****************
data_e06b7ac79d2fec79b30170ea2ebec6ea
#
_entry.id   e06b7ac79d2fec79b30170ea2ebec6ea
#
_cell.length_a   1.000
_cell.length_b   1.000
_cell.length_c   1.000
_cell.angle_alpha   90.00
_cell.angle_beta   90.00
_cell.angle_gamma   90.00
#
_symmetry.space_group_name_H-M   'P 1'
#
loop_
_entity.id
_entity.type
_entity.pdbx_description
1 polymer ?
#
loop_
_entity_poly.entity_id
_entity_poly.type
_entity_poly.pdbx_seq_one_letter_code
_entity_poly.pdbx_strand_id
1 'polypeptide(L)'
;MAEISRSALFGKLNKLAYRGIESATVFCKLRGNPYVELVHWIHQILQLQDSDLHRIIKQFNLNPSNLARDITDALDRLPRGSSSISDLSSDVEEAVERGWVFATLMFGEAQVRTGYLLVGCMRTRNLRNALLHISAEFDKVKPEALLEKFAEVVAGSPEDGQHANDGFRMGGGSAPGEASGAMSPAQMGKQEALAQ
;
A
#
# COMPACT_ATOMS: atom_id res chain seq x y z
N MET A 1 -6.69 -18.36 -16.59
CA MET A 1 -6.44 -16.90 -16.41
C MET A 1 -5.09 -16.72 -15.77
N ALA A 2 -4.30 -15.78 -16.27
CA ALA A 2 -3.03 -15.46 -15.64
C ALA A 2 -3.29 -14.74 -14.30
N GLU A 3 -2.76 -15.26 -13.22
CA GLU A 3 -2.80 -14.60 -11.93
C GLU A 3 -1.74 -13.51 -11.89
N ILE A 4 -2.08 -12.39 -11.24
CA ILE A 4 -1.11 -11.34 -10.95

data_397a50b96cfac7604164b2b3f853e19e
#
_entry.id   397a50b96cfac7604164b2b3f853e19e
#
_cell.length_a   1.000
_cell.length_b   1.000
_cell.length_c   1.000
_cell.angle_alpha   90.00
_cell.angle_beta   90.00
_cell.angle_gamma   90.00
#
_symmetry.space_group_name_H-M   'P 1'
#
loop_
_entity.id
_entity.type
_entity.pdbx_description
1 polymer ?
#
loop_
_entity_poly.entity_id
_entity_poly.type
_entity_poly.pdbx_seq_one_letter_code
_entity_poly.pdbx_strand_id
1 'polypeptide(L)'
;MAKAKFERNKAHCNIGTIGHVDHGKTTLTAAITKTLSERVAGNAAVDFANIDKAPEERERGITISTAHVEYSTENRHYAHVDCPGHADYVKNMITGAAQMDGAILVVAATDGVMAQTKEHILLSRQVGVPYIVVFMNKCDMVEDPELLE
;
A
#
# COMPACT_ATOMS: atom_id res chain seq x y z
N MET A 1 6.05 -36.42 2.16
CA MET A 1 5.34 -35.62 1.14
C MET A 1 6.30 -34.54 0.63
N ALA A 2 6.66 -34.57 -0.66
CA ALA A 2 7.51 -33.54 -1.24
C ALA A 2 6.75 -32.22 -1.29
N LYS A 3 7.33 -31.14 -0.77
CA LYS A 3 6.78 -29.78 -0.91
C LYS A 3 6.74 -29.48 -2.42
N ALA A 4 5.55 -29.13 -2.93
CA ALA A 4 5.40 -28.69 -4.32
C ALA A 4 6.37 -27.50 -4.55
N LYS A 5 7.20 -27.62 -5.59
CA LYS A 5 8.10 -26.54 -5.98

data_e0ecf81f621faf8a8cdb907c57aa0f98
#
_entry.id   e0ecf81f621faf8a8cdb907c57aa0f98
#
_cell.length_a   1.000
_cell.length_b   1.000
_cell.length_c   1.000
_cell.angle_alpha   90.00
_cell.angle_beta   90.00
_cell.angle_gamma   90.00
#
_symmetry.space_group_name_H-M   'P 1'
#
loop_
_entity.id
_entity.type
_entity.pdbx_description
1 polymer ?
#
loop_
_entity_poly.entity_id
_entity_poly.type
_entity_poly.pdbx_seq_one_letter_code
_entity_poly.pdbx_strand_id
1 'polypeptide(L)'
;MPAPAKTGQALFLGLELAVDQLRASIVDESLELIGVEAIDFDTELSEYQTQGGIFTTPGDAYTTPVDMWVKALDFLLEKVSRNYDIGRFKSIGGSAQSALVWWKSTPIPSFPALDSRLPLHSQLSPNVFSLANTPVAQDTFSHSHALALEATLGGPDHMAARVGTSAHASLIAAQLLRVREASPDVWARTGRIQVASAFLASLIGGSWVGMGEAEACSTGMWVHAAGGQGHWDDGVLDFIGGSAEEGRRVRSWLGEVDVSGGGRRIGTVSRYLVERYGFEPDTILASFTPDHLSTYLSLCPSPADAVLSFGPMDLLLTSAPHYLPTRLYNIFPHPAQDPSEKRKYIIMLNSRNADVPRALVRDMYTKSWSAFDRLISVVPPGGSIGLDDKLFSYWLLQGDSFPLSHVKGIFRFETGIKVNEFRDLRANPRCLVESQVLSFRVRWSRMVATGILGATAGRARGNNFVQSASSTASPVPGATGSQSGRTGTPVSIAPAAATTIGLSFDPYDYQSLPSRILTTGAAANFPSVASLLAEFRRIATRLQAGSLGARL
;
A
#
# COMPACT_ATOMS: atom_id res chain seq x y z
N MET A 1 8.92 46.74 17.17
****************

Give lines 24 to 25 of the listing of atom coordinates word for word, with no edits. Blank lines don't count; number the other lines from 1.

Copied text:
_entity_poly.pdbx_strand_id
1 'polypeptide(L)'